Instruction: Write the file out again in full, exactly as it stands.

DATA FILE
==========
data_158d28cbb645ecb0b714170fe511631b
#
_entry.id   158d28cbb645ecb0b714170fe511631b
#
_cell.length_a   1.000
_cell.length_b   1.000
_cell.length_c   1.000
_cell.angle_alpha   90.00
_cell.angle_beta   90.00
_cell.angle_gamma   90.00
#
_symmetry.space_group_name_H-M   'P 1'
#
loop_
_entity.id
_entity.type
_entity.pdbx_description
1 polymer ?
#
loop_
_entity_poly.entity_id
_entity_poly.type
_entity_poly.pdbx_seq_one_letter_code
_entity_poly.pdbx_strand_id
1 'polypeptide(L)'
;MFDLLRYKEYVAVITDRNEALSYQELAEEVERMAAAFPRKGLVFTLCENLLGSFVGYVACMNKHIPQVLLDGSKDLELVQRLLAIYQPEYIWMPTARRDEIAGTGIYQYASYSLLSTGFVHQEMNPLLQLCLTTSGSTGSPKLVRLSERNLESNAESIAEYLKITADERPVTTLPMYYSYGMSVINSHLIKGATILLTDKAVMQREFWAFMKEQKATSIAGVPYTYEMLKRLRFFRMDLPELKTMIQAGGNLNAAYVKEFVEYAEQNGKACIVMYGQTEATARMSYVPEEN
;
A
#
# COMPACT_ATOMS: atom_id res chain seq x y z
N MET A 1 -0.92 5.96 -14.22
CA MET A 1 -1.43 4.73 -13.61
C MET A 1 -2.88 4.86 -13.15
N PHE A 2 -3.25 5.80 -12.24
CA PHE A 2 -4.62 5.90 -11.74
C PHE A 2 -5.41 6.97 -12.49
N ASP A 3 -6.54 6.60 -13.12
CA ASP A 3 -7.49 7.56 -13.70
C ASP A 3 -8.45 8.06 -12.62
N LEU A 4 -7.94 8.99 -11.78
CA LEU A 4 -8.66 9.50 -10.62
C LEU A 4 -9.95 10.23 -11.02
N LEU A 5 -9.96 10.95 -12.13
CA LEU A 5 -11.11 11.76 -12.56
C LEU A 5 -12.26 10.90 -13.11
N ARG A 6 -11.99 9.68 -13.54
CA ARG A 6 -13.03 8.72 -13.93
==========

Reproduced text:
data_158d28cbb645ecb0b714170fe511631b
#
_entry.id   158d28cbb645ecb0b714170fe511631b
#
_cell.length_a   1.000
_cell.length_b   1.000
_cell.length_c   1.000
_cell.angle_alpha   90.00
_cell.angle_beta   90.00
_cell.angle_gamma   90.00
#
_symmetry.space_group_name_H-M   'P 1'
#
loop_
_entity.id
_entity.type
_entity.pdbx_description
1 polymer ?
#
loop_
_entity_poly.entity_id
_entity_poly.type
_entity_poly.pdbx_seq_one_letter_code
_entity_poly.pdbx_strand_id
1 'polypeptide(L)'
;MFDLLRYKEYVAVITDRNEALSYQELAEEVERMAAAFPRKGLVFTLCENLLGSFVGYVACMNKHIPQVLLDGSKDLELVQRLLAIYQPEYIWMPTARRDEIAGTGIYQYASYSLLSTGFVHQEMNPLLQLCLTTSGSTGSPKLVRLSERNLESNAESIAEYLKITADERPVTTLPMYYSYGMSVINSHLIKGATILLTDKAVMQREFWAFMKEQKATSIAGVPYTYEMLKRLRFFRMDLPELKTMIQAGGNLNAAYVKEFVEYAEQNGKACIVMYGQTEATARMSYVPEEN
;
A
#
# COMPACT_ATOMS: atom_id res chain seq x y z
N MET A 1 -0.92 5.96 -14.22
CA MET A 1 -1.43 4.73 -13.61
C MET A 1 -2.88 4.86 -13.15
N PHE A 2 -3.25 5.80 -12.24
CA PHE A 2 -4.62 5.90 -11.74
C PHE A 2 -5.41 6.97 -12.49
N ASP A 3 -6.54 6.60 -13.12
CA ASP A 3 -7.49 7.56 -13.70
C ASP A 3 -8.45 8.06 -12.62
N LEU A 4 -7.94 8.99 -11.78
CA LEU A 4 -8.66 9.50 -10.62
C LEU A 4 -9.95 10.23 -11.02
N LEU A 5 -9.96 10.95 -12.13
CA LEU A 5 -11.11 11.76 -12.56
C LEU A 5 -12.26 10.90 -13.11
N ARG A 6 -11.99 9.68 -13.54
CA ARG A 6 -13.03 8.72 -13.93